In Jan. 17 IssueRussell County News
The "big three" American automakers announced this week that they are bowing out of the Tokyo auto show.
They were last seen on Capitol Hill doing an impression of the orphan Oliver Twist begging, "Please sir may I have another."
Meanwhile, there are workers here in Russell County that are already without a job, or are worried that they soon could be.
"I'd like to give you some good news," said Gary Miller. "Right now we don't have enough information to put a business plan together."
Miller, general manager of the Hitachi Cable plant in Russell County, said last week there simply wasn't enough stability among the big-three automakers for them to have a good understanding of how much work they would have and how soon they'd have it.
Miller said they have about 45 people fewer on the production line now than they did last summer.
"Even Toyota is slowing down," Miller said. "GM and Chrysler are in bad shape."
Robert Rapone is CEO of BRUSS which makes gaskets and seals in Russell County.
"We started to see the first signs of softening in November of '07," Rappone said. "We've been able to let temporary workers go and not replace full time employees that left - we're down about 80 of the 200 people we did have working."
Rapone said one of their major customers is Volkswagen, which isn't as hard hit as others have been, but they are also big suppliers for American carmakers who have been.
Both companies sell directly to the carmakers or to the component manufacturers who ship directly to the car companies. Those are the segments of the automotive industry that has been hit hardest by the change in the international economy.
Rapone said BRUSS has seen some new projects cancel, but some are still coming on as planned. What all of that will mean to the expansion at the plant isn't yet clear.
He said the company always makes good on its promises, but exactly how and when that will happen is something they are working on.
"The company is inn good condition financially," Rappone stressed. "Good decisions we've made in the past are protecting us from the worst in this downturn."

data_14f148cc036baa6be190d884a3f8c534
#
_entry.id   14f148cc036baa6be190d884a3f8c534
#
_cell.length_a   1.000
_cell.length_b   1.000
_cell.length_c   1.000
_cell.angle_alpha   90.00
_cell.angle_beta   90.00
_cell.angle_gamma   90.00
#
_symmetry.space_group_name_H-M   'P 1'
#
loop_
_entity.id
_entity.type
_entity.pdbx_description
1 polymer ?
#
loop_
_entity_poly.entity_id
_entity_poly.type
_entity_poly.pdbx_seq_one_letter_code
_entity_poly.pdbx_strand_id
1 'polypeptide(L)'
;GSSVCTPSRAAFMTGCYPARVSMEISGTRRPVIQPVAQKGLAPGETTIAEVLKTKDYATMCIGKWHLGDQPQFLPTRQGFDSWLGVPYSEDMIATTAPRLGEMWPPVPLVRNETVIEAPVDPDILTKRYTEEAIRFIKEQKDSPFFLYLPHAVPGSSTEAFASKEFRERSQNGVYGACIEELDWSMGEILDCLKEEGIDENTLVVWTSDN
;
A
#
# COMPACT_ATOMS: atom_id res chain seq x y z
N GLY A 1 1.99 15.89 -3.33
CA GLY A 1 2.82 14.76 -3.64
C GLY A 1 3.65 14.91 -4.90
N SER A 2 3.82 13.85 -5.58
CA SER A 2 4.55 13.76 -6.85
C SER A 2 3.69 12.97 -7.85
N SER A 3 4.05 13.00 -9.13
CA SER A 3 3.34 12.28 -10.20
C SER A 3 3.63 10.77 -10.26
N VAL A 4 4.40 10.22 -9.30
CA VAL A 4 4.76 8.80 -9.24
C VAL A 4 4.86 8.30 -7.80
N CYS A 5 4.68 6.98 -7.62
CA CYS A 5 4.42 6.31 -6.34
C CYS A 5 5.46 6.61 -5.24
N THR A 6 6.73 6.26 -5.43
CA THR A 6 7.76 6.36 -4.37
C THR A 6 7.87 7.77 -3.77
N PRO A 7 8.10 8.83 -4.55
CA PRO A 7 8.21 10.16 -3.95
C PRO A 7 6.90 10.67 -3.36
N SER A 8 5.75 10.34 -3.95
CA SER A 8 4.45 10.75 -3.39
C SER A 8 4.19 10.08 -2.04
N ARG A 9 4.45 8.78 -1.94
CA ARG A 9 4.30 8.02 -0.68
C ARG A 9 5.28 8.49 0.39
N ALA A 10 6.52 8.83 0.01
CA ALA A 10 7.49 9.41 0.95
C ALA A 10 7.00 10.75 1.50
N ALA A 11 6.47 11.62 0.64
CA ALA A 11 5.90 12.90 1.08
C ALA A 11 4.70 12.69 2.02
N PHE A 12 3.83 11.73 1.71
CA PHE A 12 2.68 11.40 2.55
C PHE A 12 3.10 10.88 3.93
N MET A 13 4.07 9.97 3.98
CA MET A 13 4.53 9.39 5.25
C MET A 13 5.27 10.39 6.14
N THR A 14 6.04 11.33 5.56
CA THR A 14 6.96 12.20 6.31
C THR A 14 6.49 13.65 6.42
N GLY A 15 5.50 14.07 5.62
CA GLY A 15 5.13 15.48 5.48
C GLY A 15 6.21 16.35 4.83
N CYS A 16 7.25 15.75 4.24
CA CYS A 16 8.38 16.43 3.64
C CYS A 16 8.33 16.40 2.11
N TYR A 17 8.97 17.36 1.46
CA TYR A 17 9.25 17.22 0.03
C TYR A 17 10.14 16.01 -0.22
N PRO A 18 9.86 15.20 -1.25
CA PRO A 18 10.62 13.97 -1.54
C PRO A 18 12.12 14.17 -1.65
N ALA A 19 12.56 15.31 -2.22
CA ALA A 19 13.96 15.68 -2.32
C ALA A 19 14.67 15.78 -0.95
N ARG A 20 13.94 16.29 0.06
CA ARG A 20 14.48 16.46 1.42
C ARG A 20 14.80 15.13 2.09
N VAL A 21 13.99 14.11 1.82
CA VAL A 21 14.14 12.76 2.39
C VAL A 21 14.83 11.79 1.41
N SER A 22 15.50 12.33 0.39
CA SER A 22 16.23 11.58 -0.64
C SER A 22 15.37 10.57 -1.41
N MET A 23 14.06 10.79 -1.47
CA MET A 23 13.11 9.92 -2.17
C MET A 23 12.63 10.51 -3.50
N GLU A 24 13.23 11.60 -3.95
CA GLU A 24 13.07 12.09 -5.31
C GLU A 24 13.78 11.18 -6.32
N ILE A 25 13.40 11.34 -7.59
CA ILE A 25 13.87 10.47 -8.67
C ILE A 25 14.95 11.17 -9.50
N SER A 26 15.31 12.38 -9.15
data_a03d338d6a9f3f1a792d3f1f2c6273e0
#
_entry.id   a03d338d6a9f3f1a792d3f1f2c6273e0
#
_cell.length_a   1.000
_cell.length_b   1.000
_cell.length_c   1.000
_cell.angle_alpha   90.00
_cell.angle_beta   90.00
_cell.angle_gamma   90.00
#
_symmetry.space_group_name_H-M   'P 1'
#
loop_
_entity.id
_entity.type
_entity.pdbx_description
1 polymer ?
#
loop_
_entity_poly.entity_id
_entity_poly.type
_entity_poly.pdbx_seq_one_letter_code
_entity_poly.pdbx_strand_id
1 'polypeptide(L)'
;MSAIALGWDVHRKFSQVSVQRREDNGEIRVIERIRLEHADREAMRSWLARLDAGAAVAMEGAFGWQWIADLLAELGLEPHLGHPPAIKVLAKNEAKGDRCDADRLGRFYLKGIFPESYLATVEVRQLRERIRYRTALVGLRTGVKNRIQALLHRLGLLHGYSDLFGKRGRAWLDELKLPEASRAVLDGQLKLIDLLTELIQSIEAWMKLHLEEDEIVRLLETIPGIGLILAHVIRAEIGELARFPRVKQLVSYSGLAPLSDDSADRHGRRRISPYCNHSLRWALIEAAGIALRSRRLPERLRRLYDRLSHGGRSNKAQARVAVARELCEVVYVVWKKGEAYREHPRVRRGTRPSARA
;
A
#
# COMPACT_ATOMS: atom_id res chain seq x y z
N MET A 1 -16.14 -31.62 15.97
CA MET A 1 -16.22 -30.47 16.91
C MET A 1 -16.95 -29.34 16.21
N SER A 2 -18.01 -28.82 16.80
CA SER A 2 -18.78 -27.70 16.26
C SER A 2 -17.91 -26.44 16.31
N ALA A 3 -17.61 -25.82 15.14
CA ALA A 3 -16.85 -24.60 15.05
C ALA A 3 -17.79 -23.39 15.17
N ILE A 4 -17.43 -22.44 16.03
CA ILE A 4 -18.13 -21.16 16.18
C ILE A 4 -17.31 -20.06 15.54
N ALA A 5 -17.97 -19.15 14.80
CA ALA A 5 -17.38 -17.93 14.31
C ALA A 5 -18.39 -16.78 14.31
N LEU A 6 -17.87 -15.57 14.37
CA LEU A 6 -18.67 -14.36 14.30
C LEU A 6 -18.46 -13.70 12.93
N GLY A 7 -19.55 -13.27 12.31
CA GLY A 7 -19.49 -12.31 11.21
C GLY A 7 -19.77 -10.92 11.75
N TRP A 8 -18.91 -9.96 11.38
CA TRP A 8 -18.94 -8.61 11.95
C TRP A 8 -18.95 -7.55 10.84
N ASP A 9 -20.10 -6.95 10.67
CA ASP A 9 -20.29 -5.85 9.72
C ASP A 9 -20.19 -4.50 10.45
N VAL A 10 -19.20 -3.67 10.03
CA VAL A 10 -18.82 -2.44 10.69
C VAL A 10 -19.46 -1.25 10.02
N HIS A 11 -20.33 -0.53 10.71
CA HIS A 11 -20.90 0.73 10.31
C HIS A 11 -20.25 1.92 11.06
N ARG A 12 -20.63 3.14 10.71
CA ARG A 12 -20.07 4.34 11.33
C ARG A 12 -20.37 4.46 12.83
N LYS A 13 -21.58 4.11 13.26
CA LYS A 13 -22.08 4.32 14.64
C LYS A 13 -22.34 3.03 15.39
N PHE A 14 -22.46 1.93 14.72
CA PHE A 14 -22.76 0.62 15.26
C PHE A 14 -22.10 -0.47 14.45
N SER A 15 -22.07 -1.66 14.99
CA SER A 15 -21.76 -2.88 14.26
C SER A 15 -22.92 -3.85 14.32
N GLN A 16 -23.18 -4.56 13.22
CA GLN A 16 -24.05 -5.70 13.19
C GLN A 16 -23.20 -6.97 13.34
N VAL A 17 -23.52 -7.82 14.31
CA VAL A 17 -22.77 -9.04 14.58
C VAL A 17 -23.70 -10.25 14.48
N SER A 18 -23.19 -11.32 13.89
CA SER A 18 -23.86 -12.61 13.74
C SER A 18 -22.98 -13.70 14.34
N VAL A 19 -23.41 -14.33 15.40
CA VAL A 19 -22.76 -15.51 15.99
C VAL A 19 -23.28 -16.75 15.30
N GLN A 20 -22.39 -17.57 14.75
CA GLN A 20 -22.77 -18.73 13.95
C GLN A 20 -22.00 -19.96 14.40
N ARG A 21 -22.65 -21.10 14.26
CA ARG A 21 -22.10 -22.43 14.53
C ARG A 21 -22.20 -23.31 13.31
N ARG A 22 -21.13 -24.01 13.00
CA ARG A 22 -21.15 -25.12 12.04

Miller said he isn't looking for a fast turnaround.
"Right now things are stable," Miller said. "Even if the news was good in the industry tomorrow the whole economy will have to pickup before people are going to decide to buy a new car or truck."
Miller said they are running two shifts at the plant and he is focused on maintaining that level for the time being, while looking for better times.
Rapone said they have commitments as a company to bring on new employees, but he doesn't see those coming to fruition until 2010.
"We will do the right thing by everyone," he said. "If we make a commitment we own up to it."
Both men pointed out the cyclical nature of the automotive business, and how it always comes back after it goes bad.
They each said though that this isn't just a business cycle for the automotive industry. The entire economy over the entire planet is experiencing problems and the recovery of any one sector or location is not going to bring everything up.
The powers that be are talking about the second round of bail-out money going to the banks in the coming weeks. More money for the car companies is being discussed.
This week the stock markets around the world were falling with bad retail sales figures and last-quarter profit reports coming out.
In the U.S. state and local governments are reporting budget shortfalls and looking for increased revenue to shore-up government services.